Apple has been building its own processors for smartphones, tablets, watches, and Apple TV devices for a decade. Now the company is making its own chips for Mac computers, starting with the Apple M1 chip.
The company’s first ARM-based processor for Macs is a system-on-a-chip that combines an 8-core CPU, up to 8-core graphics, a 16-core neural engine, a unified memory architecture, Thunderbolt 3/USB 4 controller, and Secure Enclave on a single 5nm processor.
Apple says the M1 processor offers better performance-per-watt than anything else on the market, and it will debut first in the new Apple MacBook Air.
The chip features 4 high-performance CPU cores and 4 high-efficiency cores that the company says can deliver twice the performance of an x86 processor when both are consuming 10 watts of power, or the same power as an x86 chip while consuming as little as 1/4th as much power.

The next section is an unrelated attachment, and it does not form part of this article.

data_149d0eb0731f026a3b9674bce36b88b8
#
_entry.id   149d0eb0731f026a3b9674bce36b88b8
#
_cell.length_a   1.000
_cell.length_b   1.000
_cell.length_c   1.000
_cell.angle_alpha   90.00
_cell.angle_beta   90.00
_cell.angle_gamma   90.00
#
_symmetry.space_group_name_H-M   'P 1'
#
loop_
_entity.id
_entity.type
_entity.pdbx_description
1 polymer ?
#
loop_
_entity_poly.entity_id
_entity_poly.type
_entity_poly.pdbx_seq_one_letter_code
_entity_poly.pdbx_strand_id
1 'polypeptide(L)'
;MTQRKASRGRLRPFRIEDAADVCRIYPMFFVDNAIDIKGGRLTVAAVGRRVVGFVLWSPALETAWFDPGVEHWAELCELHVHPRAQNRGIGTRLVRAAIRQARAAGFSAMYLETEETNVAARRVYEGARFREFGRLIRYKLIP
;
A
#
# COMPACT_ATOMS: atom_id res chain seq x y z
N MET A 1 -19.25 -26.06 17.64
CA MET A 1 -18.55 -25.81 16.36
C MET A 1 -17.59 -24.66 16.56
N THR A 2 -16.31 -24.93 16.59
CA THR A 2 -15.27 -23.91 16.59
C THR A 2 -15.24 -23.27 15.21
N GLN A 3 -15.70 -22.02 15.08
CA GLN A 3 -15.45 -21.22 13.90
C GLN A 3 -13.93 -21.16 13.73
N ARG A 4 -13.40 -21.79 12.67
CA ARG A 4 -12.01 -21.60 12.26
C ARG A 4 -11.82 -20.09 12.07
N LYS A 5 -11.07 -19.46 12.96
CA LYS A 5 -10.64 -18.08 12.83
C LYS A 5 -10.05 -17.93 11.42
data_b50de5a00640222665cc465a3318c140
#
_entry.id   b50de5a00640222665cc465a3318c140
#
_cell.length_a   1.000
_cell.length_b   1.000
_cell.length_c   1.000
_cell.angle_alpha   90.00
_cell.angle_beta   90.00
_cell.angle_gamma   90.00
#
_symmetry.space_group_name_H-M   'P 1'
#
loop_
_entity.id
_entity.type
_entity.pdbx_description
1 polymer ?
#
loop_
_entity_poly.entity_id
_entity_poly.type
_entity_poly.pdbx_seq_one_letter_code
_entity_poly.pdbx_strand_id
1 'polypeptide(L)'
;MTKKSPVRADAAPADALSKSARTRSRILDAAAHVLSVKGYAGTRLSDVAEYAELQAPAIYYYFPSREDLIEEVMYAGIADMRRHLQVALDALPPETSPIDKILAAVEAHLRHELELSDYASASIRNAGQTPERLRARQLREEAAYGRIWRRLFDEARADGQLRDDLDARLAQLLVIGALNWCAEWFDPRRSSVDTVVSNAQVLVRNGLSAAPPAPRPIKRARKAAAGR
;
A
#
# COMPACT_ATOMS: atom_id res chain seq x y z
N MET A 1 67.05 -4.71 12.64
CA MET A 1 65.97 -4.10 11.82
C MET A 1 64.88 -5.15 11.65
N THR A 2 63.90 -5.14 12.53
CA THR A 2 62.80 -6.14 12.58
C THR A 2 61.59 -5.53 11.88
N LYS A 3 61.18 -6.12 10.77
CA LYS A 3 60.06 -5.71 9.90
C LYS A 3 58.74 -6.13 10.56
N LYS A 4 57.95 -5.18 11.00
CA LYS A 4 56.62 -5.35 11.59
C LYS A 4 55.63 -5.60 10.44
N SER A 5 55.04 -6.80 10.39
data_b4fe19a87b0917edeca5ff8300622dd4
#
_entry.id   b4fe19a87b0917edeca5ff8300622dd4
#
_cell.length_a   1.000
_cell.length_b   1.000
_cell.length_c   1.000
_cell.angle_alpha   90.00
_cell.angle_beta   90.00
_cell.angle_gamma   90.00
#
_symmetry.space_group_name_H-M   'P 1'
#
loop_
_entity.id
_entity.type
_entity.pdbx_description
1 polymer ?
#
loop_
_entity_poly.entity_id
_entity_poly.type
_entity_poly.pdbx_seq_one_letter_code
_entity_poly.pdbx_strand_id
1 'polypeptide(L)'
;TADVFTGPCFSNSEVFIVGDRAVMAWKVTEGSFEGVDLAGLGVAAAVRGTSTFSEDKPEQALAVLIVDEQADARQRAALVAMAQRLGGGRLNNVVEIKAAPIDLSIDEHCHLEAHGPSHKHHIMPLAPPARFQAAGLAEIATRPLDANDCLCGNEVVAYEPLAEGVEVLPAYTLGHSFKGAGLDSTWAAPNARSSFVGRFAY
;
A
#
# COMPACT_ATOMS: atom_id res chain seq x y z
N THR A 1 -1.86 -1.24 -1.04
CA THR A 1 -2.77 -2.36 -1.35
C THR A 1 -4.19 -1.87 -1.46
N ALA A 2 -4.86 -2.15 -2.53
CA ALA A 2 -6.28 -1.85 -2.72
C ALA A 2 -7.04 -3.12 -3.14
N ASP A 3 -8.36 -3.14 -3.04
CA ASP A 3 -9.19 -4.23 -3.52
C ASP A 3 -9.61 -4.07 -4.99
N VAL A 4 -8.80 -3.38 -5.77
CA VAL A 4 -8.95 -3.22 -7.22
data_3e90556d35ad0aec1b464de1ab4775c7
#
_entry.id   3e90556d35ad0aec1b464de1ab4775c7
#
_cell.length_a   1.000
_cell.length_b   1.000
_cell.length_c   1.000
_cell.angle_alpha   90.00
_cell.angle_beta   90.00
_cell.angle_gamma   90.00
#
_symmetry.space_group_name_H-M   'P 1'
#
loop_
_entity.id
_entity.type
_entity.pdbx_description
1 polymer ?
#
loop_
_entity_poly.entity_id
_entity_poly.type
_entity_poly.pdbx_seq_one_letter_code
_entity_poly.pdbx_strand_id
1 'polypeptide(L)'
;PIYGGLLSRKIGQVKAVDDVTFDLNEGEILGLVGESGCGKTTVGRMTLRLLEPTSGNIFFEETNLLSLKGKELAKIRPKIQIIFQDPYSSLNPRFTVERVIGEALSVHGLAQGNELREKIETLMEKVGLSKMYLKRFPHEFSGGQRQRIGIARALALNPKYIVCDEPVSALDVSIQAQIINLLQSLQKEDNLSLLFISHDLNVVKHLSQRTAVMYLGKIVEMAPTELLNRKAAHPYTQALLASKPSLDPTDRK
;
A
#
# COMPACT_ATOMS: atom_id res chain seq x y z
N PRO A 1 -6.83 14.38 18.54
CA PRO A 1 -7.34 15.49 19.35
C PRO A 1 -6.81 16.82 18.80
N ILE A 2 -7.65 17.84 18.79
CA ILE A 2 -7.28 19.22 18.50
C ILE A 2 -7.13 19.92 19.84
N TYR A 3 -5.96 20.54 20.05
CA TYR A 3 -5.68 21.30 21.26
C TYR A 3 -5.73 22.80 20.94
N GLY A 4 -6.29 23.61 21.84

GPU performance sees a similar boost.
Of course, having a speedy processor only works if you have the software to support it. Apple has updated its macOS operating system to take advantage of the new features and the company is encouraging developers to port their software to support the platform.
If you want to run older Mac apps that aren’t yet supported, they’ll still run… but they might not perform as well as native apps since the Rosetta translation tool requires a bit of overhead, which can lead to x86 apps loading or running more slowly on Macs with M1 chips.
One upshot of switching from Intel’s x86_x64 chips to the new Apple silicon chips based on ARM64 architecture? You’ll be able to run iPhone and iPad apps natively in macOS Big Sur and later as long as you’re using an Apple M1 or newer processor.
While the M1 processor is the first Apple Silicon chip for Mac computers, Apple eventually plans to transition the entire Mac line of computers to Apple Silicon. So we can expect additional chips to be announced in the coming years.
Update: As is often the case when a new chip is announced, the folks at Anandtech have an excellent deep dive into Apple’s announcement. Given that the company was light on details, AnandTech’s analysis involves some educated guesswork, but it’s very educated.